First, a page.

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The Actuary The magazine of the Institute & Faculty of Actuaries
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Appreciation: Robert Lorne Thomas (1945-2007)

It is with great sadness that we heard of the death on Christmas Day of Robert Thomas. After graduating from Cambridge University, Robert planned to work in the City for a year before returning to do a thesis on interest rate theory. The lure of the City remained too strong, however, and he worked there for his entire career.

He joined the stockbroker, W Greenwell and Company, and remained there for 25 years, specialising in the bond market. He became partner, bond market research in 1976 and chief economist in 1980. Following the Big Bang, the company became Greenwell Montagu, part of Midland Bank. There he became director and head of research and, subsequently, director of international research.

During his time at Greenwell he worked closely with Gordon Pepper and the pair were co-authors of the 1973 Institute sessional paper Cyclical Changes in Capital Markets, a text that was awarded an Institute prize and was part of the exam syllabus for many years.

He was also co-editor of the Greenwell Monetary Bulletin. These became highly influential in the City and were extensively used by the financial press. They extended the range of analyses on published financial statistics, some of which were taken up in later published government statistics. They were an important factor in the formation of City opinion and it is now known that they were read by and influenced the very centre of government.

Robert’s career continued with NatWest Capital Markets and, lastly, with Henderson Global Investors, where he held the posts of head of global fixed interest and director of fixed income.

The lure of the City extended beyond his professional life. He was one of the founding liverymen of the Worshipful Company of Actuaries. He was also a liveryman of the Worshipful Company of Glass Sellers and was master of that Company in 1996/1997. This experience and his City contacts served him and our Worshipful Company well in his year as master actuary, which finished only last July.

In more than 800 years of City of London Livery Company history, Robert and his wife achieved a unique status. It was the first time that a husband and wife had simultaneously been masters of two Livery Companies, Robert as master actuary and Jo as master glass seller. I was privileged to meet them on many occasions during that year. They were both popular and interesting masters and they seemed to be on everyone’s invitation list.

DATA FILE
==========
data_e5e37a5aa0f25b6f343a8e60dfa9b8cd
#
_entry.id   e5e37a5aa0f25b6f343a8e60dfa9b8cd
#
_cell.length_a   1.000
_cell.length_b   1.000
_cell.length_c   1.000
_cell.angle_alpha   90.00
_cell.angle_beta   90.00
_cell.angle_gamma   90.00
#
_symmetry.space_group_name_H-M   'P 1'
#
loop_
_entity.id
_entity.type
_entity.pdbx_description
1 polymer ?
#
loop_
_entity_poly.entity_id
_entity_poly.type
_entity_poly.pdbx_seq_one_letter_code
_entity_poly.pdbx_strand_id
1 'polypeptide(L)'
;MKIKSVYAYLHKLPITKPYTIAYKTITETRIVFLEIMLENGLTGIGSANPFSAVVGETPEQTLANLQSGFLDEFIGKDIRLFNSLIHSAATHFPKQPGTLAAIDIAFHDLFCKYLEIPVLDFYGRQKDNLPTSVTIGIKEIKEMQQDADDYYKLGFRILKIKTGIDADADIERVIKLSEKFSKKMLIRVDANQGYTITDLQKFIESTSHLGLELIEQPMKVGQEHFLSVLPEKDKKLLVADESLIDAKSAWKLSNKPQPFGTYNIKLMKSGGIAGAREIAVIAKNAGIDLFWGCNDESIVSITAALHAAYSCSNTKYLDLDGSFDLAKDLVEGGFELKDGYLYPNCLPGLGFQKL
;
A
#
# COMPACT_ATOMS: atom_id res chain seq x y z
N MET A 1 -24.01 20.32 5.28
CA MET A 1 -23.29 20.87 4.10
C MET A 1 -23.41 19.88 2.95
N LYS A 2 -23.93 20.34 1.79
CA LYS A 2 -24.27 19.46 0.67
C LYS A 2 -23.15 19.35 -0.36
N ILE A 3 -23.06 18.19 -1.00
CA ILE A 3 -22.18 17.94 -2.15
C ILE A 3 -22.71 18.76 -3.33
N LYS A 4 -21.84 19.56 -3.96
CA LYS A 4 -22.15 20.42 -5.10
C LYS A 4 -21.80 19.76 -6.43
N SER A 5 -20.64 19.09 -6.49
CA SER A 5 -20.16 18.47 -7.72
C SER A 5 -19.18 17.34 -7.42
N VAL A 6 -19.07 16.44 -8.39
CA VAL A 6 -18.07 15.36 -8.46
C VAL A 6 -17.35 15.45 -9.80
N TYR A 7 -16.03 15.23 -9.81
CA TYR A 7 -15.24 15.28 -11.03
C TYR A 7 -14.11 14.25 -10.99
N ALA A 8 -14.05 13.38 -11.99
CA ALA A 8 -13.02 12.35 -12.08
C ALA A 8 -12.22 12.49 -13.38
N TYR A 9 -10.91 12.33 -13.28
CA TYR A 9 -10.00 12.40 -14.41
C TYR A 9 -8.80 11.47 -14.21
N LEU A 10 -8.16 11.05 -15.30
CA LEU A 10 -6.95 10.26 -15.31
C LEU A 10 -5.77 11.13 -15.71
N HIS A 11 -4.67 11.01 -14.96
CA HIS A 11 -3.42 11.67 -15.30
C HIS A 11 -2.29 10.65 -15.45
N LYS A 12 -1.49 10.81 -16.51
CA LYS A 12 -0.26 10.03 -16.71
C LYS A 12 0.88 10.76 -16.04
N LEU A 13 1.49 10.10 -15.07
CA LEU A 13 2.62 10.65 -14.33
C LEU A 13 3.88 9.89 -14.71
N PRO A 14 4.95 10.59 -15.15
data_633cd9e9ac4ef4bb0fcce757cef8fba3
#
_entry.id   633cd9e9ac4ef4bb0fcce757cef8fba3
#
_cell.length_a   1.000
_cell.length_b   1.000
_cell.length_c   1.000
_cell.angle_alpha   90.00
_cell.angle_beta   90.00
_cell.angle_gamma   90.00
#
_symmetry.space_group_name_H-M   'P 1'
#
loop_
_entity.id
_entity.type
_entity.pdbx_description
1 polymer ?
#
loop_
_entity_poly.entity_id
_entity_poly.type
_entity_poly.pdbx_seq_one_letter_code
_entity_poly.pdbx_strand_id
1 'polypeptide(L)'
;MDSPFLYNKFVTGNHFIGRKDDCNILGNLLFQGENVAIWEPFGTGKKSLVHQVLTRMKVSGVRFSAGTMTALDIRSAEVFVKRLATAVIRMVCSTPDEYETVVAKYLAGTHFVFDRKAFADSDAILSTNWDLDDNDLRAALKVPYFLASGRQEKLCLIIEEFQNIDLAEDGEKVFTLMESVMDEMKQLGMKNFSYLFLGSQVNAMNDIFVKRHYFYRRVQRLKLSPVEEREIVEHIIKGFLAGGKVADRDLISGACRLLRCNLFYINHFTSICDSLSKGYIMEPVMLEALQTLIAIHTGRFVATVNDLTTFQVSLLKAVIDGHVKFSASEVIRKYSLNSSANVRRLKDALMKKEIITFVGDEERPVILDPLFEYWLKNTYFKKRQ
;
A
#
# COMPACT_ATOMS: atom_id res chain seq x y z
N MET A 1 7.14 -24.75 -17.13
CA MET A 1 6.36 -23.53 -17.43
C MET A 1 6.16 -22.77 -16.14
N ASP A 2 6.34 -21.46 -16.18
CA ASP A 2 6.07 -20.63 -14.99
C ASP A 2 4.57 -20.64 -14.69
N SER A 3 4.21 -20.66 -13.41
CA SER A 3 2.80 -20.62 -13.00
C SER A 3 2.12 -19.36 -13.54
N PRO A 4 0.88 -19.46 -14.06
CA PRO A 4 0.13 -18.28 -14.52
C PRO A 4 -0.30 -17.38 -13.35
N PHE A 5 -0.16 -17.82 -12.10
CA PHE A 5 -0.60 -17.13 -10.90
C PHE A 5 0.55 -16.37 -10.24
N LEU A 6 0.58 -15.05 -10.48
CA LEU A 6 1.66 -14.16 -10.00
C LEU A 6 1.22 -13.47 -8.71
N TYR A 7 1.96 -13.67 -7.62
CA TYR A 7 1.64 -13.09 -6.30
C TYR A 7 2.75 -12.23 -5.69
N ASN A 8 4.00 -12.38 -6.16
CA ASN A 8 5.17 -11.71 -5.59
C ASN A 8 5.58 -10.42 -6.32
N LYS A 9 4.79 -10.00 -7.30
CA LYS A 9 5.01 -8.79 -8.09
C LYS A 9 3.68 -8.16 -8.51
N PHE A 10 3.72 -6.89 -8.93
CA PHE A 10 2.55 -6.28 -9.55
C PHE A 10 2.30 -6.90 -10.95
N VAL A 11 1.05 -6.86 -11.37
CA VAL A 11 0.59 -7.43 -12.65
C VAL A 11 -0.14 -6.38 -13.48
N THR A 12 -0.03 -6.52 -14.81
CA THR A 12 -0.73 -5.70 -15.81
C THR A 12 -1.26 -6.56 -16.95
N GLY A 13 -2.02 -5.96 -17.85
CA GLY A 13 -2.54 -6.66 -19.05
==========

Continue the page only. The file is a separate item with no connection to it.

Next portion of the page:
This enjoyable year included many memorable highlights, ranging from the glitter of the Mansion House Banquet attended by the lord mayor, and a garden party at Buckingham Palace, to the successful Company lecture at Staple Inn and a most successful liverymen’s weekend at Newmarket. There are many City Livery Company Lectures each year but all the masters there said our lecture, ‘Everest, the dark side’, given by two of his friends, was the best and most inspirational of the year.

As master, Robert proved himself an excellent ambassador both for the Livery Company and the Profession.

Robert had a number of other interests. Apart from opera and a love of wine, he was a keen tennis player, and enjoyed fishing and shooting. His love of horses was manifest to all those at his Newmarket weekend. He was also concerned for the welfare of others and was involved in much charitable work. He was chairman of the Glass Sellers’ Charity Fund, and of the Charles S French Charitable Trust. He was on the Finance Committee of the Musicians’ Benevolent Fund and took the role of treasurer for both the Addenbrooke’s Liver Transplant Association and the Epping Forest Centenary Trust. He was also vice-chairman of governors at Chigwell School.

Robert was a gentleman, most pleasant, helpful and friendly. He leaves a loving widow, Jo, and two sons, Greg and Roly, and he will also be much missed by all who knew him.

John Lockyer